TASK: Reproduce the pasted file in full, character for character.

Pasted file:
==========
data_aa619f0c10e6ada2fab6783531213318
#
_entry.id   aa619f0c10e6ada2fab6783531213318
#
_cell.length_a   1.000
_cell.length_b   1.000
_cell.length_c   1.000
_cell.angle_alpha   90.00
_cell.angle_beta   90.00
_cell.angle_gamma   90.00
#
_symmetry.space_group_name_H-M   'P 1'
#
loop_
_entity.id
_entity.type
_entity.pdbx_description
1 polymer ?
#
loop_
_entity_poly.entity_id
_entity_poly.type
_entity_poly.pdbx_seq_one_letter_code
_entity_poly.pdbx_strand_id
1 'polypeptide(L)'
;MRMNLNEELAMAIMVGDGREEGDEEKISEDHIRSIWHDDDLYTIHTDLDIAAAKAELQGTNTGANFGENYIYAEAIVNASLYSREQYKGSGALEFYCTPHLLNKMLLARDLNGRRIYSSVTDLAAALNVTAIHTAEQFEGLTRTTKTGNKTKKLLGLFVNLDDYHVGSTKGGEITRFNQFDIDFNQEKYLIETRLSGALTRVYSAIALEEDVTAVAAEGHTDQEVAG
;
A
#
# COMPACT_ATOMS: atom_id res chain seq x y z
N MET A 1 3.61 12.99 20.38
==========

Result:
data_aa619f0c10e6ada2fab6783531213318
#
_entry.id   aa619f0c10e6ada2fab6783531213318
#
_cell.length_a   1.000
_cell.length_b   1.000
_cell.length_c   1.000
_cell.angle_alpha   90.00
_cell.angle_beta   90.00
_cell.angle_gamma   90.00
#
_symmetry.space_group_name_H-M   'P 1'
#
loop_
_entity.id
_entity.type
_entity.pdbx_description
1 polymer ?
#
loop_
_entity_poly.entity_id
_entity_poly.type
_entity_poly.pdbx_seq_one_letter_code
_entity_poly.pdbx_strand_id
1 'polypeptide(L)'
;MRMNLNEELAMAIMVGDGREEGDEEKISEDHIRSIWHDDDLYTIHTDLDIAAAKAELQGTNTGANFGENYIYAEAIVNASLYSREQYKGSGALEFYCTPHLLNKMLLARDLNGRRIYSSVTDLAAALNVTAIHTAEQFEGLTRTTKTGNKTKKLLGLFVNLDDYHVGSTKGGEITRFNQFDIDFNQEKYLIETRLSGALTRVYSAIALEEDVTAVAAEGHTDQEVAG
;
A
#
# COMPACT_ATOMS: atom_id res chain seq x y z
N MET A 1 3.61 12.99 20.38